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Couple targeted by accused Washington neo-Nazi leader speaks out

Miri Cypers and her husband Dave Rosenbaum received a threatening, anti-Semitic poster to their home in early 2020 from the Washington chapter of the neo-Nazi group.

SEATTLE — A couple who was targeted by the neo-Nazi hate group known as Atomwaffen is speaking out after the group's alleged leader was found guilty on multiple charges this week.

Kaleb Cole of Arlington was found guilty on five counts including conspiracy, mailing threatening communications and interference with federally protected activities. The charges stem from his connection in sending threatening posters to the homes of journalists and advocates working to expose anti-Semitism.

Three others involved in the conspiracy were sentenced on Wednesday.

"We’re grateful that the justice system in this case worked," said Miri Cypers.

Cypers and her husband, Dave Rosenbaum, were witnesses in Cole's trial. They received a threatening, anti-Semitic poster to their home in early 2020.

"The images of someone standing outside of our house throwing a Molotov cocktail in, you know, with my name, and where I work in my address, saying 'your actions have consequences,' it just felt like such a direct threat to us," said Cypers. "This was something that was meant to not only silence people speaking out against hate and extremism, it was meant to be a direct threat. And retaliation is something I am concerned about.”

Cypers is the regional director of the Anti-Defamation League (ADL) of the Pacific Northwest. The ADL is an organization that works to address hate in society and track and investigate domestic extremism.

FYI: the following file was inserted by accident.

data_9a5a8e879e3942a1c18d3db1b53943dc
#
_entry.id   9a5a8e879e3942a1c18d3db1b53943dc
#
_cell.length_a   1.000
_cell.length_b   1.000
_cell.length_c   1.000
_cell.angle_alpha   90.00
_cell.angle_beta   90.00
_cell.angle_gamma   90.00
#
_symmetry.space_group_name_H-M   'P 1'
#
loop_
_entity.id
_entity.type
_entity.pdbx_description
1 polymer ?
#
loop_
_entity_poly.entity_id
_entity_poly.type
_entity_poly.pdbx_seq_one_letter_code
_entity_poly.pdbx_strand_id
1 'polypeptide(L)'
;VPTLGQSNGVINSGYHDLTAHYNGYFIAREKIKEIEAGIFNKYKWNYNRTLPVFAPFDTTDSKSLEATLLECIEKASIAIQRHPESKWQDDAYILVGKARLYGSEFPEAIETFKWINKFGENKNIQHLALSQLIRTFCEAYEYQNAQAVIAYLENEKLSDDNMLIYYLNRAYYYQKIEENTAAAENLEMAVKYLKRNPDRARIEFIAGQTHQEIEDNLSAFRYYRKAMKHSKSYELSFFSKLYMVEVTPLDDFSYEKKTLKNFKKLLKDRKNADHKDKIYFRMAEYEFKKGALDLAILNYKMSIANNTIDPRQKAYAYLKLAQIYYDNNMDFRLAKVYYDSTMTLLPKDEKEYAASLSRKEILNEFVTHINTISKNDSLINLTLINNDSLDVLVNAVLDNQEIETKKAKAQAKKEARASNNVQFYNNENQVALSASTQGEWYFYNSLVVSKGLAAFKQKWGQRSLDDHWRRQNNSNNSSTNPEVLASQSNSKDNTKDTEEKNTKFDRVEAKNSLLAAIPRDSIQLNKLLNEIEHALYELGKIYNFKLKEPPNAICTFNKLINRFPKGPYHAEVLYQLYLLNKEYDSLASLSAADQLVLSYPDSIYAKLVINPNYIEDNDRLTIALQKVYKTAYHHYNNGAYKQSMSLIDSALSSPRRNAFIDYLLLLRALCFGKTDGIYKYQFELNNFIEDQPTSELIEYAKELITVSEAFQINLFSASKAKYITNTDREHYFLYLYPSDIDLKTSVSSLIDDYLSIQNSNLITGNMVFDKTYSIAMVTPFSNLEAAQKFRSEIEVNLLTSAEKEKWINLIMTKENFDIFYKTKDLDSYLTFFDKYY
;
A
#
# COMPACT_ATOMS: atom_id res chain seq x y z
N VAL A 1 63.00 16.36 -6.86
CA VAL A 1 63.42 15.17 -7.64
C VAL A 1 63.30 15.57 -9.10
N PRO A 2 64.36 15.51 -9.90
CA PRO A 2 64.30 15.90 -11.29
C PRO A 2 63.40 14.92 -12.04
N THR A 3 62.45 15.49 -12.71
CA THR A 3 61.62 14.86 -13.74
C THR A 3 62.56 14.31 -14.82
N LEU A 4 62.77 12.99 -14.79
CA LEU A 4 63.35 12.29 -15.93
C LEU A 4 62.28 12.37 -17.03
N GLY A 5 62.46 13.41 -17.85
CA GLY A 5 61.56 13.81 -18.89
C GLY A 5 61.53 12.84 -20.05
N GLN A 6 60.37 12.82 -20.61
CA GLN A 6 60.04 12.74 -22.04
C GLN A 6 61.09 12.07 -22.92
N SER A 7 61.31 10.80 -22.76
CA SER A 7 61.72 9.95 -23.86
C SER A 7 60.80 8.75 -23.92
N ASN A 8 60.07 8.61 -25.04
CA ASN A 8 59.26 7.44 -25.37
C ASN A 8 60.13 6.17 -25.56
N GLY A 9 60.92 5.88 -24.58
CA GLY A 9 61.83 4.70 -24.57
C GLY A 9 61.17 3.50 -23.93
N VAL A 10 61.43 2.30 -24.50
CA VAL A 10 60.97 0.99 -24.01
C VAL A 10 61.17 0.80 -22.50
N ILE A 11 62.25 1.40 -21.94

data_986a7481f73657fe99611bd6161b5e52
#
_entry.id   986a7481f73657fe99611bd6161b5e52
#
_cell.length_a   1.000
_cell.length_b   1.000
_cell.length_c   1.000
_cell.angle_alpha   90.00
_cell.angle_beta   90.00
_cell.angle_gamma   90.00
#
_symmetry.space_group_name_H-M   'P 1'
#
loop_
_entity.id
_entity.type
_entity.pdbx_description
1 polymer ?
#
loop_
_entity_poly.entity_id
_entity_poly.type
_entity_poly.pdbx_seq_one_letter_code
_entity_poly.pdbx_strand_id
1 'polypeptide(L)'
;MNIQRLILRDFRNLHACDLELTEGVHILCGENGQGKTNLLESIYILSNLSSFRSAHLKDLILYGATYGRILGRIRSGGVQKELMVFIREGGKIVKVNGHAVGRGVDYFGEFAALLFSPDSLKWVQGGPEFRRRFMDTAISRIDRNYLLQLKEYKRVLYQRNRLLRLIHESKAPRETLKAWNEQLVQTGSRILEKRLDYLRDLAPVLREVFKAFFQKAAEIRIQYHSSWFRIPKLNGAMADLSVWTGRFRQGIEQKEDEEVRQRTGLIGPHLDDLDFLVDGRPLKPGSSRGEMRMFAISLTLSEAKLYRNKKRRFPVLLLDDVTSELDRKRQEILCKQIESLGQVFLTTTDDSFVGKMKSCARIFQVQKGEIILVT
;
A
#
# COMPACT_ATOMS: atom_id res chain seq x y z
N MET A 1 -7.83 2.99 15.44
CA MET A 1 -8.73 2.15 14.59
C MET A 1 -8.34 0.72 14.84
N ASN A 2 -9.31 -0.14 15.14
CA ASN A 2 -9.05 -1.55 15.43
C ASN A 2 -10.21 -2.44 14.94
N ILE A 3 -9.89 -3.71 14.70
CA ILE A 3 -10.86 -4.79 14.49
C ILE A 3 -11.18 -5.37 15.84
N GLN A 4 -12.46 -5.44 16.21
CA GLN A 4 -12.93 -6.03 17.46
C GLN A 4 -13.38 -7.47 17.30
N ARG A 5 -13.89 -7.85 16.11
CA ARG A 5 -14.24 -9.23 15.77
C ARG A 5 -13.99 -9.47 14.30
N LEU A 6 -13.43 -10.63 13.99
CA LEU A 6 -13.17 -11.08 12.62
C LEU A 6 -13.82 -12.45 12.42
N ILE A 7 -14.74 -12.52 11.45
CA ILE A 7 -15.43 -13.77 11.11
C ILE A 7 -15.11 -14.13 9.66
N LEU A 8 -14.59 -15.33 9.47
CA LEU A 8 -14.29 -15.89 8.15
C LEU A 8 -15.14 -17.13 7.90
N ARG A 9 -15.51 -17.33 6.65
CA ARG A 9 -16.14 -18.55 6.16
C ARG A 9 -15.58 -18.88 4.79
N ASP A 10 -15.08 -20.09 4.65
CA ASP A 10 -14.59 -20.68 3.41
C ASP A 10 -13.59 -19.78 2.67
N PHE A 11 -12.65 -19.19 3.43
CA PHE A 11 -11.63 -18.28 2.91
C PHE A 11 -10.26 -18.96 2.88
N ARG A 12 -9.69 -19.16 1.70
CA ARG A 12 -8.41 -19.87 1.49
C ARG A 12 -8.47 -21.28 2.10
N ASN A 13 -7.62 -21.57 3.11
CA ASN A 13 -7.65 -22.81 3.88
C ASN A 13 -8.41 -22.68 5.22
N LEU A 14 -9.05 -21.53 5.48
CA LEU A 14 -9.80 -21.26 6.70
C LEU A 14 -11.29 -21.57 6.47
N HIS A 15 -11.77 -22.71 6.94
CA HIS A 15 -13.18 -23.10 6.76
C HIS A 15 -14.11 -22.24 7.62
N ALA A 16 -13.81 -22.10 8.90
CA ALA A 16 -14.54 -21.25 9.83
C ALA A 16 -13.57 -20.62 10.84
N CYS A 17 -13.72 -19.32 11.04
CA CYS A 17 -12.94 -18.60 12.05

Her work put her on the radar of the Washington chapter of the Atomwaffen division, of which Cole is believed to be the leader.

"I mean, I think it really felt like an attempt by extremists to silence people that were fighting back against their ugly forces and their intention,” Cypers said.

At the trial, video recorded by an undercover informant was shown as Cole discussed the group's targets. Cypers was named directly by her job title in the recording.

"It felt like a direct target,” she told KING 5.

Cypers and Rosenbaum are Jewish, and Rosenbaum's grandmother was a victim of Auschwitz.

"We had a lot of people that perished at the hands of the Nazis in our family. And to see on the letter that said, 'You've been visited by your local Nazis' was terrifying. It invoked a lot of, you know, painful experiences from our family's past," Rosenbaum said.

The fear of what could have been still sits with Cypers.

"I mean, the other night, I was doing the dishes, and I was too scared to take the trash out of my house, because I was just scared how dark it was, and I just didn't want to be alone. And I asked my husband to come with me. And, you know, as a person who's strong and not fearful, it's, it's hard to admit that,” she said.

But the experience has also given her the drive to fight harder for those who face hate and discrimination.

"It's also given me more resolve to fight for the kind of community I want, where we, as Jews or people who are Black or Latino, or LGBTQ or people from any kind of marginalized community or minority can feel safe and secure and not targeted because of who they are. You know, that's why I chose to do what I do and work for the ADL. And I believe that everyone in our community needs to feel that same sense of security and inclusion,” she said.

The maximum possible sentence for Cole is 30 years, but prosecutors told KING 5 they don't expect his sentence to be that long. Cole is scheduled for sentencing on Jan. 11, 2022.